Ocean acidification has been proposed as a major threat for marine biodiversity. Hendriks et al. (2010) proposed an alternative view and suggested, based on a meta-analysis, that marine biota may be far more resistant to ocean acidification than hitherto believed. However, such a meta-analytical approach can mask more subtle features, for example differing sensitivities during the lifecycle of an organism. Using a similar metric on an echinoderm database, we show that key bottlenecks present in the life-cycle (e.g. larvae being more vulnerable than adults) and responsible for driving the whole species response may be hidden in a global meta-analysis. Our data illustrate that any ecological meta-analysis should be hypothesis driven, taking into account the complexity of biological systems, including all life-cycle stages and key biological processes. Available data allow us to conclude that near-future ocean acidification will have negative impact on marine species, including echinoderms, with likely consequences at the ecosystem level.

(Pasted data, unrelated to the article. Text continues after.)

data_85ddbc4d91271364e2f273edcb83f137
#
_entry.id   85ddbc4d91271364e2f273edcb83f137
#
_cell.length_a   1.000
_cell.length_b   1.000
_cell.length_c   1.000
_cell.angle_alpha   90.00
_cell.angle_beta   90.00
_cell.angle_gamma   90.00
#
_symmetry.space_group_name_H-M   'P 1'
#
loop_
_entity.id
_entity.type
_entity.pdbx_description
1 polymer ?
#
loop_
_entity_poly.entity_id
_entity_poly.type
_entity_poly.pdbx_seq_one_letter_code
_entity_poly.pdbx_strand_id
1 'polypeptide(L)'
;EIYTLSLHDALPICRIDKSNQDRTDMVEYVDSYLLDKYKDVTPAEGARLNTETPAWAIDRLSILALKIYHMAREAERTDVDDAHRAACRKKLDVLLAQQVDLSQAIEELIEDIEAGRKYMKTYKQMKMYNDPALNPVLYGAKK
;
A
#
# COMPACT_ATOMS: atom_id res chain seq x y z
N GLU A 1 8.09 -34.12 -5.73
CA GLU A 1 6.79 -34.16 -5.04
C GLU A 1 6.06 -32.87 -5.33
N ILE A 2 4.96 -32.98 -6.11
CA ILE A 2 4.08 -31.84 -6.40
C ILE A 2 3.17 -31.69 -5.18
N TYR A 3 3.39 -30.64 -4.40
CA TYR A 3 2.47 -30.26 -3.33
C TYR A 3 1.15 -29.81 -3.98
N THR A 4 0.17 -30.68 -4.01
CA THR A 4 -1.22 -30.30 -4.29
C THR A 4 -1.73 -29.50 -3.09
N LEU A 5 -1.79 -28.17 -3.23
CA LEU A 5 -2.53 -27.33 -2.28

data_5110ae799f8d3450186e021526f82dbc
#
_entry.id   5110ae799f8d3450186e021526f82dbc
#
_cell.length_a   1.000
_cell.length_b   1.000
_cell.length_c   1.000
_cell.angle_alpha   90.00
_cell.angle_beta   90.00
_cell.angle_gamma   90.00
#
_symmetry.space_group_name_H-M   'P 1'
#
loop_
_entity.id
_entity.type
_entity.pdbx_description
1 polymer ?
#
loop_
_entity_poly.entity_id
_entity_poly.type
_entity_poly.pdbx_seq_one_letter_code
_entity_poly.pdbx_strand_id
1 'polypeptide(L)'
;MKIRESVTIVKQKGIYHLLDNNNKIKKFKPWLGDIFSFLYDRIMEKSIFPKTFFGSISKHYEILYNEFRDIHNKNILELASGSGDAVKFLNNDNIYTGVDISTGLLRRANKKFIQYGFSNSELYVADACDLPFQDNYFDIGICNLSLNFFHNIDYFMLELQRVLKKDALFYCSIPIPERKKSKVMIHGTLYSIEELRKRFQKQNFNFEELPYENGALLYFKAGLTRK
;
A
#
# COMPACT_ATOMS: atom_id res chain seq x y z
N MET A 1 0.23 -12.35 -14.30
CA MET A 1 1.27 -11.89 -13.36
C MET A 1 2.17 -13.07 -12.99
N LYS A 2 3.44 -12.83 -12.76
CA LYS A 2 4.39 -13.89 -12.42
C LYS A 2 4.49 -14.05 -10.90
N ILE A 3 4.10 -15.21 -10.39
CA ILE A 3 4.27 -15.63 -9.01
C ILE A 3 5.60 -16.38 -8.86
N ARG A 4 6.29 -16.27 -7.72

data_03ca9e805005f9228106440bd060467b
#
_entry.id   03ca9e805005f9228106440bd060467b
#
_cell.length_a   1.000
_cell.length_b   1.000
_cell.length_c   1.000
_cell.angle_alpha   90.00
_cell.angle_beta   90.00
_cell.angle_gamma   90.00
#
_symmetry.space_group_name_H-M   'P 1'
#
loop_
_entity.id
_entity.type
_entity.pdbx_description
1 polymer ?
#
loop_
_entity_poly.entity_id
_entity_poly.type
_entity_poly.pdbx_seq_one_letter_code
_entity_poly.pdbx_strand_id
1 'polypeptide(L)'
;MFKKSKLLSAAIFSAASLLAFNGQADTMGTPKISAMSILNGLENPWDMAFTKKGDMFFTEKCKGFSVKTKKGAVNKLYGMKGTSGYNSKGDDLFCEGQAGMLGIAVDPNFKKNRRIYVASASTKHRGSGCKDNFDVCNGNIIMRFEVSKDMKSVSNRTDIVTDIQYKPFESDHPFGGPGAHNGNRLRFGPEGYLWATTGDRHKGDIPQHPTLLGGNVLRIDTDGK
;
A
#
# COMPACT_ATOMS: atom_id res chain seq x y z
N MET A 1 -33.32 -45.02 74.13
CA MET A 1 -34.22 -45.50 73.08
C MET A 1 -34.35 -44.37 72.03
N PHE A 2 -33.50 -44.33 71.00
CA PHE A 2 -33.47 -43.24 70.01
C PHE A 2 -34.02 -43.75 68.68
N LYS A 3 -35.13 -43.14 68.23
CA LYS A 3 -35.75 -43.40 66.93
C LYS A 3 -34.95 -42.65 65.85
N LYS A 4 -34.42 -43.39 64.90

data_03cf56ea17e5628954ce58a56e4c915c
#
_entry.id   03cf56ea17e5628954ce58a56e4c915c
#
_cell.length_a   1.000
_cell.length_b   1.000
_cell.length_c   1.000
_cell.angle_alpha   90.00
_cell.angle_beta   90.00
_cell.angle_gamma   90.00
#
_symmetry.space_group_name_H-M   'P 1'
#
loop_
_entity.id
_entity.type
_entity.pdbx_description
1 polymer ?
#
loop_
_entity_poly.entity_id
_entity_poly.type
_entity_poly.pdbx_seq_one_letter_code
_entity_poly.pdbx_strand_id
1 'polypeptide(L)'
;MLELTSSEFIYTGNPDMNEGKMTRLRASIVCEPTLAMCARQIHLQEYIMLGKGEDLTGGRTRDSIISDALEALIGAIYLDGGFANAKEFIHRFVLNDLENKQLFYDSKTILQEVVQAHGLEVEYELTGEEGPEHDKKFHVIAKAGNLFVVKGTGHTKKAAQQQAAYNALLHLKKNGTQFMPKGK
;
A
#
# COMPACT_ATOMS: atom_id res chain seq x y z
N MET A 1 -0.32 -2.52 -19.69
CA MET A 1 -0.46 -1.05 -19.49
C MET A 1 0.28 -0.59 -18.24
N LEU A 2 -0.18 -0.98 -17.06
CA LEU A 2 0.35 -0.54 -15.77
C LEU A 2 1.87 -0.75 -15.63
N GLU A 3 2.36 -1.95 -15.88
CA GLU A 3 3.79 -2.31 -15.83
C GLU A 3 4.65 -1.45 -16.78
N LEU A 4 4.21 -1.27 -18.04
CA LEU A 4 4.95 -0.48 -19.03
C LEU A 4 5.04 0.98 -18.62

Dupont, S., Dorey, N., & Thorndyke, M., in press. What meta-analysis can tell us about vulnerability of marine biodiversity to ocean acidification? Estuarine, Coastal and Shelf Science doi:10.1016/j.ecss.2010.06.013. Article (subscription required).